This story was inspired by Antoine Yates and Ming the tiger, and also by my friend Dave whose reindeer jumped the fence and ran away.
…there’s no real wild, you know what I’m saying? And also if you can say that tigers need to be in the wild then you have to say that we should go inside everybody house, they should get rid of their fishes, they should take birds out of the cages.
Antoine Yates in the film Ming of Harlem (Wellcome Trust)
The reindeer was delivered to the Winter Wonderland just off the ring road. But as soon as they unloaded it, it jumped the fence and ran across the fields towards Tesco and Dunelm. People fishing at Rawcliffe Lake saw the reindeer at dawn. A walk-to-jog group spotted it on the Ings at dusk.
The reindeer walked into the city and turned into the open gate of one of the few houses with a front garden and grazed on the lavender that bordered the path. It knocked its antlers against the front door, scratching the paintwork. He let it in.
He kept the back door open when he was home, so it had the option of leaving. He put old strips of carpet down on the tiles of the utility room where he thought it would be most comfortable and it would be most practical to keep clean. But it chose the study on the whole where it lay on the floor and eyed his bookshelves. Sometimes it entered the dining room where it walked round the table and nibbled at his piles of paperwork. He bought hay bedding from Pets At Home. The hay came in small packages the size of a shoe box with silhouettes of rabbits on the front. It ate each one as if it were a light snack.
‘They’re social animals,’ his neighbour told him. ‘They need to be in a herd.’
She stroked the scratches on the front door.
‘And you’re not a reindeer,’ she said. ‘Plus they are nomadic. Walking across the hall is not being nomadic.’
It climbed the stairs and caught sight of itself in the full length mirror on the landing. It broke the mirror with its antlers and went into his bedroom. It clambered onto the bed and lay down on the duvet. He began sleeping in the spare room.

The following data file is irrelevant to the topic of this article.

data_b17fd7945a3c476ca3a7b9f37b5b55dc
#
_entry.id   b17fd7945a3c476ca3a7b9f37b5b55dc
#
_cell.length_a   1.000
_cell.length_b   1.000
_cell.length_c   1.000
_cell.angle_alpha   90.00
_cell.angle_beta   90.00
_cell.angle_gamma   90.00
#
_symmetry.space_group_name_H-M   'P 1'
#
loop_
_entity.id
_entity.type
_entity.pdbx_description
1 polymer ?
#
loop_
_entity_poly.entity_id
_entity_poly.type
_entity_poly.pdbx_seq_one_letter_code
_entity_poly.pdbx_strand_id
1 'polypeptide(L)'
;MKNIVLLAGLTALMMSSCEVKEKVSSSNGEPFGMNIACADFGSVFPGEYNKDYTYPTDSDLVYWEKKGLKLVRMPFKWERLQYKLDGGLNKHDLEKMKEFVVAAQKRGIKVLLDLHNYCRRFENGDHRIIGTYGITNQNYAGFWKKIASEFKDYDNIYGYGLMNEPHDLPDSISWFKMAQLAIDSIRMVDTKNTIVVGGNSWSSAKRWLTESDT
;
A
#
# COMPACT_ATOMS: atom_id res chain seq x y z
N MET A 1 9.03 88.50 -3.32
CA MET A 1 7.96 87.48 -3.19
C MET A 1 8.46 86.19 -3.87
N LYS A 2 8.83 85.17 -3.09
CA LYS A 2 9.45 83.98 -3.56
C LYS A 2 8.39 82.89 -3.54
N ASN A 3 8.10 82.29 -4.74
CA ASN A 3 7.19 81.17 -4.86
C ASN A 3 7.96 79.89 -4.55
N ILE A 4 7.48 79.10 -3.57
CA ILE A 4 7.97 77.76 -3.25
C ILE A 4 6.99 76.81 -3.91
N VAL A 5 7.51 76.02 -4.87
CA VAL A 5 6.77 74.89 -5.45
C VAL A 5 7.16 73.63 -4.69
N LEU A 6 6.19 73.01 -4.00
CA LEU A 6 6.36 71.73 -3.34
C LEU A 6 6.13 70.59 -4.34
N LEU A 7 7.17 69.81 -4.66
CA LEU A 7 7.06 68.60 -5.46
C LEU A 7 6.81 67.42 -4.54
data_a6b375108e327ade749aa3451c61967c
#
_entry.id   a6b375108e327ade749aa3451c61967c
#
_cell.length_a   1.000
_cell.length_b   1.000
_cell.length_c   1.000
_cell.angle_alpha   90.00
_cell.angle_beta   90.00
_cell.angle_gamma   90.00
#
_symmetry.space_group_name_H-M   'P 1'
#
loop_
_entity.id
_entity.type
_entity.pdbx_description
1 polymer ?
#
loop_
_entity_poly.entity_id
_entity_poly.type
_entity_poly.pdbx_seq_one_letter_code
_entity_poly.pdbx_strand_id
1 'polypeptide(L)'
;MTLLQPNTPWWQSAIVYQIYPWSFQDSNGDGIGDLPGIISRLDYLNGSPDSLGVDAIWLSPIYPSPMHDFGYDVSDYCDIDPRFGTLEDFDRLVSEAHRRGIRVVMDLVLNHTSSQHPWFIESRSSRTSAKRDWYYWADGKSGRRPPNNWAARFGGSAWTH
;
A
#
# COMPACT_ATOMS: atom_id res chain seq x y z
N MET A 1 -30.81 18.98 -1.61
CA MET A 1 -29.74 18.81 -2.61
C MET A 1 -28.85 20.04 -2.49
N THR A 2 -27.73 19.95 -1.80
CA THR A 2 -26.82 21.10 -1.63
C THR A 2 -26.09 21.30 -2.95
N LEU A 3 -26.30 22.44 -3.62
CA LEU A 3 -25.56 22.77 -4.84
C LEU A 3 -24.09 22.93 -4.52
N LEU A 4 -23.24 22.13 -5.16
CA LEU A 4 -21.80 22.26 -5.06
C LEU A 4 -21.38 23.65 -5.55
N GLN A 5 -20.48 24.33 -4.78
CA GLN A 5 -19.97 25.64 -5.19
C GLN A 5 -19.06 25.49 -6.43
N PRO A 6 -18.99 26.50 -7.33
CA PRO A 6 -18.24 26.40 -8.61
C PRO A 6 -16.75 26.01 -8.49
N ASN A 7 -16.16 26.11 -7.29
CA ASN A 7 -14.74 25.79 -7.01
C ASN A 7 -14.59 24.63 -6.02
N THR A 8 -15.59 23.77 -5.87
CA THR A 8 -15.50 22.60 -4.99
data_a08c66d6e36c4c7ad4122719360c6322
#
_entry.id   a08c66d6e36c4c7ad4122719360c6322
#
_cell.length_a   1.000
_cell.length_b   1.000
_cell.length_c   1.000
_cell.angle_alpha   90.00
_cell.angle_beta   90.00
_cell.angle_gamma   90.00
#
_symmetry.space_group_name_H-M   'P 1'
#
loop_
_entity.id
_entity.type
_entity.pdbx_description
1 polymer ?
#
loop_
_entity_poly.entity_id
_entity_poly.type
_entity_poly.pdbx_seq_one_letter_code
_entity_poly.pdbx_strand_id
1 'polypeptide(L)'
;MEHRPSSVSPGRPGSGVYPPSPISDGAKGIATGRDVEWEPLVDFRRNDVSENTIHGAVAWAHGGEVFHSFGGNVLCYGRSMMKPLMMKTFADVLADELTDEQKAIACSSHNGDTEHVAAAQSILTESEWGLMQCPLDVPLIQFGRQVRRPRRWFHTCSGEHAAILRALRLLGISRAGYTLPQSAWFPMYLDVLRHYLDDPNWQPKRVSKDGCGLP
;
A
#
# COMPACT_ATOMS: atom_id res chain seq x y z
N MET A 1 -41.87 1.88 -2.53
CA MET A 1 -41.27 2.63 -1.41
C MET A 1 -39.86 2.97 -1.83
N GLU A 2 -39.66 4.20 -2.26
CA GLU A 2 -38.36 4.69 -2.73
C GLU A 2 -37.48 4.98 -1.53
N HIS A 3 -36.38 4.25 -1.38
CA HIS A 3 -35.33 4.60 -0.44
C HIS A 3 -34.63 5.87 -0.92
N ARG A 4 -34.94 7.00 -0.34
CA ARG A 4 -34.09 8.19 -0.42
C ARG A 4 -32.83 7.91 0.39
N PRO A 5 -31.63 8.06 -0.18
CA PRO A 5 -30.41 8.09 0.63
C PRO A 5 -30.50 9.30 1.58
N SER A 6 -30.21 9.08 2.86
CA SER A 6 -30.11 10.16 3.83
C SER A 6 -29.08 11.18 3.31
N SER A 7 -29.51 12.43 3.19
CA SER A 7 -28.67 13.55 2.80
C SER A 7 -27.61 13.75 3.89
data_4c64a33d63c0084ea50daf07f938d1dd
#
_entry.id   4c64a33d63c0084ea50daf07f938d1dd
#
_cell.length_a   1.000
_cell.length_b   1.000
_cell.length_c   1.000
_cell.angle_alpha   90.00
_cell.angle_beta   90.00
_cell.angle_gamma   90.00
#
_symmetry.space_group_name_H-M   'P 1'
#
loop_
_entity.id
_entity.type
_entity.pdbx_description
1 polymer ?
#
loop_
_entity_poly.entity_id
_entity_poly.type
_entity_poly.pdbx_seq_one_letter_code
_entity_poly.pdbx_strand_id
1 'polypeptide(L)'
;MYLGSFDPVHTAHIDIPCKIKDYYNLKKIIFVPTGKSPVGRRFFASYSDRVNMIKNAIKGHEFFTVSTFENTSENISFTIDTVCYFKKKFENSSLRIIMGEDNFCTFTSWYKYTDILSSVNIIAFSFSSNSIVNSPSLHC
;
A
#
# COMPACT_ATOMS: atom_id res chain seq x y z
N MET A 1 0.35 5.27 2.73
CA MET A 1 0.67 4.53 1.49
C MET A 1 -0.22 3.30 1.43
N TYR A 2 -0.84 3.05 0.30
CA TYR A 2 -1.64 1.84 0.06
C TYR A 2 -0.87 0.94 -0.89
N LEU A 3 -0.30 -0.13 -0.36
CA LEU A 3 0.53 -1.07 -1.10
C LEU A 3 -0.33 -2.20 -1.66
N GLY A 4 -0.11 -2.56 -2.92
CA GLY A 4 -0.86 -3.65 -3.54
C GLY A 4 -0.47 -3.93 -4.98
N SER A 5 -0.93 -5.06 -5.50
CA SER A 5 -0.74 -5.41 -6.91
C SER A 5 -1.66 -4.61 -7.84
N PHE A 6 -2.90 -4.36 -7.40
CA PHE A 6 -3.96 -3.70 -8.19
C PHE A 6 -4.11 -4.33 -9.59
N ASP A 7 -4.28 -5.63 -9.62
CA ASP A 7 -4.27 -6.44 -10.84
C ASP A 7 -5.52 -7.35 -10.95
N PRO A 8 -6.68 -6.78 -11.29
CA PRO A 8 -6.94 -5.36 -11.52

‘You probably need a permit,’ his neighbour said when he got home with a fresh supply of Febreze and was struggling to find his keys. ‘You should ask the council or the RSPCA.’
It licked the kickboards in the kitchen and groaned. It shed its antlers. He put them on the mantelpiece in the living room. In the mornings the reindeer seemed to cough and shudder.
‘I phoned the council and the RSPCA on your behalf,’ said his neighbour. ‘They think I’m having them on. You should contact the vets. You’ll need advice for the long term.’
She tried to look over his shoulder into the house.
‘If there’s to be a long term,’ she said.
Its cough worsened. He phoned the vets. The receptionist hung up on him so he decided to show up in the flesh. He bought some rope from Barnitts and made a sort of lead. He walked with the reindeer into the city.
It was drawn to a patch of grass opposite Sainsbury’s Local at the top of Bootham. It helped itself to the herbs planted in the raised beds. He didn’t have the strength to pull it away. A police community support officer leaned her bike against the kerb and said something into her radio. More police came and asked him about the reindeer. People from the council came and asked him about the reindeer. The owners of the Winter Wonderland came and said it was their reindeer. The reindeer kept eating the herbs.
The owners of the Winter Wonderland tempted the reindeer away from the herbs using a bucket full of carrots and led it into a horse box. They drove off with the reindeer.
Now and again, he takes down the antlers and holds them like he’s holding someone’s baby.
I am the nomad.
Across the rolling mounds of duvet, I clamber. The cold night, a welcome break. Yet it makes the travel harder, I can tell you. Negotiating sliding piles of cotton cloth cast-off. In this wild setting, you can virtually watch chaos theory in motion. A tumbleweed of midis, briefs and boxers settle to a stop, as I slide from the bed to floor. My footing will be strong now, if I can only ignore the ache in my spine.
Bleary eyed I stumble through the vast, open hallway. Traversing stairs, weaving coffee tables – guided only by the distant stand-by lights of living room electronics. I feel around the wall and negotiate the single step – it won’t catch me out tonight. As I start the tedious task of collecting water, I hit the first challenge. The glass in my hand is still warm from the dishwasher, this environment is ever testing.
A shake off the panic and run the glass under the tap. There is always a solution. A take stock for a moment but my nerves are rattled and the silence is starting to eat at me. In the lonely darkness, I do the only thing I can think to break it.
“Alexa, tell me a joke.”
The result – a heartbreaking sense of separation from humanity, an alienation that almost breaks me. But, no. I’ve been here before. I can make it.
I wrap my fingers around my eyes. A makeshift shield for the assault to come. It takes all the strength I have, but I manage to separate the fridge seal with a satisfying sigh from both me and it. Then; blinding light, numbing cold. The jug of water comes into focus through the cracks between my fingers.
Finally, the water rushes down. It strips the sandpaper feeling from my throat and replenishes me.
This is what I travelled for. This is what I needed to survive.
Practised, I take a moment to consider the best route back and decide to make camp on the sofa – if only for a while.
I am the nomad.
By Ben Warden